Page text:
I’ve eaten so many avocados in my life that I feel like I’m an expert on the topic. But what usually happens is that I get a bad batch of avocados locally, and it turns me off for a few months. But they’re such a great food, I eventually come back.
The first thing people usually say about an avocado is that they’re so fattening, or they would eat them more often. But the avocado is good fat. You may not want to eat 10 a day, but eating an avocado is not the same as eating a piece of fried chicken. The human body needs fat, preferably the healthy kind.
When picking avocados, you don’t want to eat an apple green avocado that’s as hard as a rock. You want them to be soft soft enough that you can cut them like butter easily. But not to the point they’re going dark or getting really spotty. It’s a bit of a gamble if you buy firm green avocados at the store, because then you have to age them at home. And often they don’t ripen well. They can partially ripen. They can quickly turn brown. Because avocados can be expensive, it’s always best to buy them when they’re ripe in the store. There’s a better chance that they were closer to ripening on the tree before being shipped. (I’m speculating.) Rather than clearly being picked too early and having to ripen off the branch.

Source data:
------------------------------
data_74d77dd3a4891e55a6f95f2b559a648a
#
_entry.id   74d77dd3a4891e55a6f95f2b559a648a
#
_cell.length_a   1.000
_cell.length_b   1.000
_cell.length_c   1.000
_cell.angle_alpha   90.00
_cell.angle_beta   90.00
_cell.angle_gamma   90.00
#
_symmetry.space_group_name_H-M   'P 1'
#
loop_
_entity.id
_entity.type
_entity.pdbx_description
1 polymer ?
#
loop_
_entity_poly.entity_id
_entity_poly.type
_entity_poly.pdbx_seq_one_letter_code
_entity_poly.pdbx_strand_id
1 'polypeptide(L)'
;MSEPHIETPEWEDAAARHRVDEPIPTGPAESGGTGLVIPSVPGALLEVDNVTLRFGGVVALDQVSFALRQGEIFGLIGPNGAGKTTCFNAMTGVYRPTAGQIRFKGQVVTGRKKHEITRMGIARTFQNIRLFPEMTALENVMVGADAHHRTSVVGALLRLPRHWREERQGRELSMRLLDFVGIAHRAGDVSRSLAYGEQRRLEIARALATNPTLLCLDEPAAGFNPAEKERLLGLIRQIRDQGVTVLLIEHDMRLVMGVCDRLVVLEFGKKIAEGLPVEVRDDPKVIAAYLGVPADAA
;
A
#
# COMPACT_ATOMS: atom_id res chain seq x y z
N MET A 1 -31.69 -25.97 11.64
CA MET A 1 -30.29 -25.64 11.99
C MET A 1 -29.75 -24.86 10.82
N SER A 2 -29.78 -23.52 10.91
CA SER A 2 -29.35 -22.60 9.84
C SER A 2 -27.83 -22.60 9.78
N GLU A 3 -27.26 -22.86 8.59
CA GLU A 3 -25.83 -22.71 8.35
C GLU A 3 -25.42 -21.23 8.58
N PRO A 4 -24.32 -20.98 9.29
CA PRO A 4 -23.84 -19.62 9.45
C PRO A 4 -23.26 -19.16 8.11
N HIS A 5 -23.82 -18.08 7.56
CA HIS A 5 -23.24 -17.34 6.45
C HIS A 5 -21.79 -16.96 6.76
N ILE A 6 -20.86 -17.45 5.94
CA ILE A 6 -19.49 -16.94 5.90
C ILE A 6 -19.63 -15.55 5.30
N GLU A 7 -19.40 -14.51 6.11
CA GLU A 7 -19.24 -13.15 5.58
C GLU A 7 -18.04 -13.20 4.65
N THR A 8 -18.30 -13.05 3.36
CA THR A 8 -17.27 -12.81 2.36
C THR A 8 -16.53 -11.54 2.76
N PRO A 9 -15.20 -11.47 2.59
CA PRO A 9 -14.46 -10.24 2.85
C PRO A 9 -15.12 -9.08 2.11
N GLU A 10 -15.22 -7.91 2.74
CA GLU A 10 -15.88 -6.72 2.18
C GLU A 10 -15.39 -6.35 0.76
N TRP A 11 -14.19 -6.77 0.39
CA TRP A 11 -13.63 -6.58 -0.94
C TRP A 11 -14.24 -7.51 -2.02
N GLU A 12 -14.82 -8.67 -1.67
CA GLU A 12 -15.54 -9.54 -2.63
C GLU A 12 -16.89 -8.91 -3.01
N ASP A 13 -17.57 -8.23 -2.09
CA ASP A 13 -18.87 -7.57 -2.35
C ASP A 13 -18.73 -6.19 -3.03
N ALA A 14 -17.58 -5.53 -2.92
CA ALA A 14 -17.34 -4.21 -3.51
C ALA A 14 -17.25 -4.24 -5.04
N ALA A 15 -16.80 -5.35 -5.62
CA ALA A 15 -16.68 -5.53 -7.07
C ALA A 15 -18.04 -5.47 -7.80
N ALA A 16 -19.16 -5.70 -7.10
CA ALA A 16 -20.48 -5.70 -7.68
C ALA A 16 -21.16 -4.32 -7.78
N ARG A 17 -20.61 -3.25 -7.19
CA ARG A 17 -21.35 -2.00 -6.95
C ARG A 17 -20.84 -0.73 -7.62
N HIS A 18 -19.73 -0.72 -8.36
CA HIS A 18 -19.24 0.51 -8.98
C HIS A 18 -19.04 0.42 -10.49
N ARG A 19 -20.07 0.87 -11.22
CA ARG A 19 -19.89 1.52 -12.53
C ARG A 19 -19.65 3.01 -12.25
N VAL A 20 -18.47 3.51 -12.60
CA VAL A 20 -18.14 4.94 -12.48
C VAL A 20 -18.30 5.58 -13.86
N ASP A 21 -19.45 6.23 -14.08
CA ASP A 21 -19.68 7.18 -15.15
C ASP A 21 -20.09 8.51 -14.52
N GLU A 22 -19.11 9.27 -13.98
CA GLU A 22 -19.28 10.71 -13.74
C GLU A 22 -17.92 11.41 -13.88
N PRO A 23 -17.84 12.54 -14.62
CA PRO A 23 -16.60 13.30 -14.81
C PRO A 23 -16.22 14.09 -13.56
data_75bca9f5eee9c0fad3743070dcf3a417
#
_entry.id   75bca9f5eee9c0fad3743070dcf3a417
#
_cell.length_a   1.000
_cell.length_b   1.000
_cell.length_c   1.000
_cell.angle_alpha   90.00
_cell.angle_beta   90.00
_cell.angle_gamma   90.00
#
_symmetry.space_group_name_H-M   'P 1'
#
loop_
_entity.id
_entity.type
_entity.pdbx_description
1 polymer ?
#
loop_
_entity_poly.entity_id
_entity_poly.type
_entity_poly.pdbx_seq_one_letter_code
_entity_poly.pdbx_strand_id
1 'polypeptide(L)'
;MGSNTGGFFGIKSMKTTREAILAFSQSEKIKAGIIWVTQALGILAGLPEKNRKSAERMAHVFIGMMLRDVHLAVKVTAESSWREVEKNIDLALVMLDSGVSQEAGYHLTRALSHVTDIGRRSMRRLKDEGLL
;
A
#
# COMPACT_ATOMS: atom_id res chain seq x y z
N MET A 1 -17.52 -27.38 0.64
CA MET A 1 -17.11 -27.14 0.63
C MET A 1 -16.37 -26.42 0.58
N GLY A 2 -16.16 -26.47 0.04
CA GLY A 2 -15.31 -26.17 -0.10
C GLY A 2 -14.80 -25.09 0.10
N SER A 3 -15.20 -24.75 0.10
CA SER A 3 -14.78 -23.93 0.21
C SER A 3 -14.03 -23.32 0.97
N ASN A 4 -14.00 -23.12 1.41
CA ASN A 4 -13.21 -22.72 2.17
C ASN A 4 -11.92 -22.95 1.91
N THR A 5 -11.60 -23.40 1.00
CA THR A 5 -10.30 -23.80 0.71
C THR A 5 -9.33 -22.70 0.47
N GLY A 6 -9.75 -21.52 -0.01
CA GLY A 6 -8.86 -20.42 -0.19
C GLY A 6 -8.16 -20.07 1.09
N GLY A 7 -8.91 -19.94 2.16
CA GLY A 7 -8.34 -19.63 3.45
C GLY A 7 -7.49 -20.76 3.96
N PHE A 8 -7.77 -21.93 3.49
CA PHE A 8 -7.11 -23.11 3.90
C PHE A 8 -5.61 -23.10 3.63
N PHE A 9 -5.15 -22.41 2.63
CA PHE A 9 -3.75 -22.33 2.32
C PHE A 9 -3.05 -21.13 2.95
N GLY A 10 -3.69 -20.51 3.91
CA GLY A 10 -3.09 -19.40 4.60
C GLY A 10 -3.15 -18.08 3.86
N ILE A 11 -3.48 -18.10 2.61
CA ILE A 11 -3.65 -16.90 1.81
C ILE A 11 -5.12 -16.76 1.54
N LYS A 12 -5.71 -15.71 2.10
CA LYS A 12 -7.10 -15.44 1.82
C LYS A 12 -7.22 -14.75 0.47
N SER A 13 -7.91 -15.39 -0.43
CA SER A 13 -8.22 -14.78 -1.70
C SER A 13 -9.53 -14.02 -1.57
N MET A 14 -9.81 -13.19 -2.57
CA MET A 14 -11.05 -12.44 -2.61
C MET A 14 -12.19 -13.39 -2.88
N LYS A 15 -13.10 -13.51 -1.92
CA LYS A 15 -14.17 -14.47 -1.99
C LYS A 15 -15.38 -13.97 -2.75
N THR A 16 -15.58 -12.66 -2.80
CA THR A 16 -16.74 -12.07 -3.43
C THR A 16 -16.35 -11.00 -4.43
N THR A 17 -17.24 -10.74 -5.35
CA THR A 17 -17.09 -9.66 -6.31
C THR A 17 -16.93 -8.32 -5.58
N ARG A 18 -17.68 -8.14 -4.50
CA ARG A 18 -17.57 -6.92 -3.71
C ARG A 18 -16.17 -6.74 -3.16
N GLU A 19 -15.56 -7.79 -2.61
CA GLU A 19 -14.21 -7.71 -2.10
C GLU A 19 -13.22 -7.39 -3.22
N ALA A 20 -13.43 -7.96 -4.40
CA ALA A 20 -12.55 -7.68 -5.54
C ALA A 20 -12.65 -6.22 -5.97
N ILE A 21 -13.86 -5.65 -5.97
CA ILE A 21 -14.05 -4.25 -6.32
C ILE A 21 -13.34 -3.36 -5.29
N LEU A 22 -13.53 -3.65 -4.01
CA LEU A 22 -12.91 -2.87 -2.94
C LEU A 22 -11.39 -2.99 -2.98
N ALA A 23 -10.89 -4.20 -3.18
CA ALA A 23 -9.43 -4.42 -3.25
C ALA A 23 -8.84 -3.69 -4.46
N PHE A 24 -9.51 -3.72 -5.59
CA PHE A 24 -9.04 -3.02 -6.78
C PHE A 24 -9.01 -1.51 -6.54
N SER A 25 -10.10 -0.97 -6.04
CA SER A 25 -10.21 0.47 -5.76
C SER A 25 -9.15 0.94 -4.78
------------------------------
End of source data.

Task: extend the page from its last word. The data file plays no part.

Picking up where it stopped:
To check for ripeness at the store, you want to clench the avocado with your hand, even pressure. You’ll be able to tell if it’s either too firm or too mushy. If you press your finger into the side of an avocado, you could easily damage it.
I take a sharp knife and roll it around the avocado vertically. You press the knife down until you hit the seed, then roll around the seed. Once you’ve circled the avocado, you twist the two sides apart. You’re left with what you see in the photo above. I scoop out the “meat” using a spoon. Usually there is a woody piece near the seed inside the “meat” that I remove.
You want to cut open only as many avocados as you can eat at one time. They’re like apples, they turn brown quickly.